At the top of my bucket list is writing a book. I’ve always wondered what I would write about. Would it be an extension of a feature about a big-time figure in the sports world? Would it be some kind of fiction story? It would obviously not have any scary or suspenseful things in it because I can’t handle that – hence the reason my DVR is full to overflowing with Hallmark movies.
Then it hit me a couple of months ago. Write a book about what God has done in my life, how he’s walked me through difficult seasons and the hope he brings on a daily basis. Y’all, this epiphany happened in September. And I kept pushing it off and pushing it off. Maybe once the summer comes, aka the Promised Land for sports writers when things die down for at least a few weeks.
But then as I got back into spending more time in the Word, Esther 4:14 kept coming to mind. So much so that Magnolia has a sign of it.
So here it is. We’ll see what happens next.
I write stories for a living. Definitely not fiction or else I’d be fired. I write about what thousands of people see in person or witness on a screen. I write about where they come from, what drives them, trying to add some personality to the persona of an athlete with his or her game face on under the lights.
Because out there, it’s what they do. But it’s not who they are.
I write about sports for a living. It’s what I do. But I’m trying this new thing where I don’t define myself by what I do. Because saying I’m a sports writer doesn’t command awe.
I remember when I thought it did. I was a year into my first job out of college as a sports writer at the Lubbock Avalanche-Journal. Two photographers, my editor and I were in Abilene covering high school playoff baseball and softball. There was some big game on, I can’t remember what, so we decided to all meet up at Buffalo Wild Wings after our respective games ended.
We each had our laptops out working while we waited to be seated. This man walked up and asked us what we were doing. My editor responded that we were sports writers covering games in town. The man replied with a, “Wow,” before he asked us what event we were covering. His interest was piqued.
But when he heard what we were covering, his response was, “Man, that’s lame,” as he laughed and walked off. Obviously, I’m not downplaying high school sports. I played three of them during my time in school. But for a 23-year old trying to make a mark on the world, still trying to define what success looked like in a culture shaped by blue checks that accompany a Twitter handle, the total number of followers on different social media accounts and the amount of praise that potentially added weight to different accomplishments, it left a mark.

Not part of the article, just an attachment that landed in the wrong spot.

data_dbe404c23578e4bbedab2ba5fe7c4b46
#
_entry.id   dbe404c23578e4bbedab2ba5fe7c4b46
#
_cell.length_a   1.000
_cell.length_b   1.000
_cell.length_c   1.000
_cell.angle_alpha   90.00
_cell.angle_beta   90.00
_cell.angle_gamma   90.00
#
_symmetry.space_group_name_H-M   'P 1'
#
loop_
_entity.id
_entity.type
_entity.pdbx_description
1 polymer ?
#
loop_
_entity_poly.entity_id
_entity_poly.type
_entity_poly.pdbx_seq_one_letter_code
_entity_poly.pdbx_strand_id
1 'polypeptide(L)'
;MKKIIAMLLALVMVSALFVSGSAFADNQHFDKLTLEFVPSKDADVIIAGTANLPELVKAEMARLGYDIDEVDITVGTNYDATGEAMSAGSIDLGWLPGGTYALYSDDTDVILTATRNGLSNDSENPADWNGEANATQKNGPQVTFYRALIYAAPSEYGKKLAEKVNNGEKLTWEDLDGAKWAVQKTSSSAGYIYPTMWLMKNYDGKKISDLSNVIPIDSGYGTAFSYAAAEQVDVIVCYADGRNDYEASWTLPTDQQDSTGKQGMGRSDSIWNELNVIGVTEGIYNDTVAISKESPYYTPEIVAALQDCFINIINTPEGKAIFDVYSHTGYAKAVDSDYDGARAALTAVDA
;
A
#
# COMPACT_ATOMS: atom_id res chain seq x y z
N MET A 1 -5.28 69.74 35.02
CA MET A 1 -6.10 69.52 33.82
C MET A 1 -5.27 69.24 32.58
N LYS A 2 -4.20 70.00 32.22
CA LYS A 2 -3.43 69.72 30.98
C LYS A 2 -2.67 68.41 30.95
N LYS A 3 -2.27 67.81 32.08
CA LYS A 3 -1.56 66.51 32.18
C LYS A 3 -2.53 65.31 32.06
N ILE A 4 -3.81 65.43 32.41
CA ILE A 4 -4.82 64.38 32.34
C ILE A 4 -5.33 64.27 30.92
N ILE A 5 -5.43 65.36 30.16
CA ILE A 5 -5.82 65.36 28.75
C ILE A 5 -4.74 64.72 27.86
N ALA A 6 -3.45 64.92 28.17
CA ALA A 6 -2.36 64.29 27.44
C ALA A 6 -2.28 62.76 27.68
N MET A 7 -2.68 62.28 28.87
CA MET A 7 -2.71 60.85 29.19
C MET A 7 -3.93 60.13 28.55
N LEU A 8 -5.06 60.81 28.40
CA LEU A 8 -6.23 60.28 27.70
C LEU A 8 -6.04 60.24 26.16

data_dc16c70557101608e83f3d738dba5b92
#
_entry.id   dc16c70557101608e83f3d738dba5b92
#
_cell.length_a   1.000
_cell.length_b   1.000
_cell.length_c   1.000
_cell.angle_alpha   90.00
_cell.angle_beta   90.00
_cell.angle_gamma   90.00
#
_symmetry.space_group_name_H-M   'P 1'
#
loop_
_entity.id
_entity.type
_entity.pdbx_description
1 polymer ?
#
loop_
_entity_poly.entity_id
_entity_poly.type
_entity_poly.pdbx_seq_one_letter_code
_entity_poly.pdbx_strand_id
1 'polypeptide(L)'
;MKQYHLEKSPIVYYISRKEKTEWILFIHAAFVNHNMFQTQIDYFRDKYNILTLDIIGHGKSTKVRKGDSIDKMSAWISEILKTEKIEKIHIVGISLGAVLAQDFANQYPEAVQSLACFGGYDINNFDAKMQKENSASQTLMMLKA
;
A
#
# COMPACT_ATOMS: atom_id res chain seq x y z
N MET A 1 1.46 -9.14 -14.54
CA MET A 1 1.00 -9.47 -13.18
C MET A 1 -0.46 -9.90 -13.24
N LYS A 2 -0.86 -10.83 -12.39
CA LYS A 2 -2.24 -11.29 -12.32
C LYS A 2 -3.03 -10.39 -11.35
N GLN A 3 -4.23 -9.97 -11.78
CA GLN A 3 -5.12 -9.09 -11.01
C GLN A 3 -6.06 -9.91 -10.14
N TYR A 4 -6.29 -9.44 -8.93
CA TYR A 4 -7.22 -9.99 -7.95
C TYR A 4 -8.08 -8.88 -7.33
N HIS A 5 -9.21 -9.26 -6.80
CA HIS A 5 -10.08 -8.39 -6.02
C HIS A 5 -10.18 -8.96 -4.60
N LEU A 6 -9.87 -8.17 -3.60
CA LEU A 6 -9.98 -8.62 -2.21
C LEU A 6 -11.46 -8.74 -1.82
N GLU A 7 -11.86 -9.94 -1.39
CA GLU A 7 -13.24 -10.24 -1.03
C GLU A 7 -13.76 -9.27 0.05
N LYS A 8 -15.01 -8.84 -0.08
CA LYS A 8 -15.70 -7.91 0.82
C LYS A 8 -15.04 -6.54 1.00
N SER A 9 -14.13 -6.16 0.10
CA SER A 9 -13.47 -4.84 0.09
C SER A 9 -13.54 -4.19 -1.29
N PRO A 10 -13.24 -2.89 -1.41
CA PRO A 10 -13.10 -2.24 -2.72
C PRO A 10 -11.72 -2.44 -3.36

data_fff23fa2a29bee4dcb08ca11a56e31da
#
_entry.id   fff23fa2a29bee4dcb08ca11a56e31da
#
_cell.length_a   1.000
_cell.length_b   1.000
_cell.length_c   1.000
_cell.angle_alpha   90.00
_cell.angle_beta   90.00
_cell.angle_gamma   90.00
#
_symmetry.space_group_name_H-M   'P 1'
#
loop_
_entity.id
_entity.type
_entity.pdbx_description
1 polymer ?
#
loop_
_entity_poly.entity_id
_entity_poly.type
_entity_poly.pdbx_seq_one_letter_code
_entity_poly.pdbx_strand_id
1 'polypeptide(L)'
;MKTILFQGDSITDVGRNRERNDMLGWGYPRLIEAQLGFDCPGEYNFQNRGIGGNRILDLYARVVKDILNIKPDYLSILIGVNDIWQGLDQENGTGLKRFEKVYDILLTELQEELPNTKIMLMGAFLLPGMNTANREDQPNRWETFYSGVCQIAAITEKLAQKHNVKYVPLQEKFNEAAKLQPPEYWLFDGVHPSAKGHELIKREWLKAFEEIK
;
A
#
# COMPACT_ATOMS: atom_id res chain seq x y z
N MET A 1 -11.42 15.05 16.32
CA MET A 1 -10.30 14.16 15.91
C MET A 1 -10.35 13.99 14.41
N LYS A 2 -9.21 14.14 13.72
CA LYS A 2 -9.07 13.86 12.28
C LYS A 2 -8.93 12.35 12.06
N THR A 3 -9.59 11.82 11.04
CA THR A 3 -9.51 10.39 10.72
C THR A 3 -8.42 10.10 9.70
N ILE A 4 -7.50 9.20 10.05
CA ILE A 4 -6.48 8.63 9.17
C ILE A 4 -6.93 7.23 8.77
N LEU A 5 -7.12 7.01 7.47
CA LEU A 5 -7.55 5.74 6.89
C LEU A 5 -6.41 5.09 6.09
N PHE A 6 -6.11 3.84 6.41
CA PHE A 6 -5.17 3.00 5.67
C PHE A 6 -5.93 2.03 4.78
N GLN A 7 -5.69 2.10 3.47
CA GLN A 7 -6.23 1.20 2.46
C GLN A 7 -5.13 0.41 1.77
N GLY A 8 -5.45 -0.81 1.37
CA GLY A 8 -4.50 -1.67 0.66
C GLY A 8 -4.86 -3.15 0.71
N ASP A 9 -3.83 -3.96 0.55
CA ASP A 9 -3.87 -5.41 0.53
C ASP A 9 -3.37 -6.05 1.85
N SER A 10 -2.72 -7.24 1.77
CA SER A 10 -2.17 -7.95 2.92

Had my job been what I did and not my identity at that time, I probably wouldn’t remember it four years later. But I do. Because what I did and who I was were so intertwined that it was hard to tell the difference. Maybe intertwined is a bad word, because when I use it I picture a braid. Each of the three strands is usually pretty easy to tell apart. I guess the better way to put it was that what I did spilled over into who I was that it was hard to separate the two. It wasn’t like oil and water. It was like Gatorade and water. One adds color, but there’s no way to separate it once it’s mixed.
If I’m being honest, I still struggle with this. My day can get better with an email praising my work or if the number of likes on a tweet reaches the double digits. It can also go spiraling into worse with an angry phone call or an irritated email.
I would love to tell you that I’m like the girl wemmick in Max Lucado’s “You Are Special.” I pray that one day the gray dot stickers of rejection fail to stick to me and that the gold stars of praise also slide right off.
Because writing about sports doesn’t make me special.
Making sure I appear to always have it together doesn’t make me special.
Pleasing everyone won’t make me special.
Being defined by what I do will never make me special. I am special because of who I am.
I am a Christian, which means I am a daughter of the King. I know, I just used the corny saying you’ve seen plastered on shiplap signs, t-shirts and coffee mugs. Please forgive me. But it’s true.
Think about a princess. Does she try to do everything right, be good at everything and never fail because she’s trying to live up to her title? No. She does all of those things because it’s who she is.
And it’s who I am.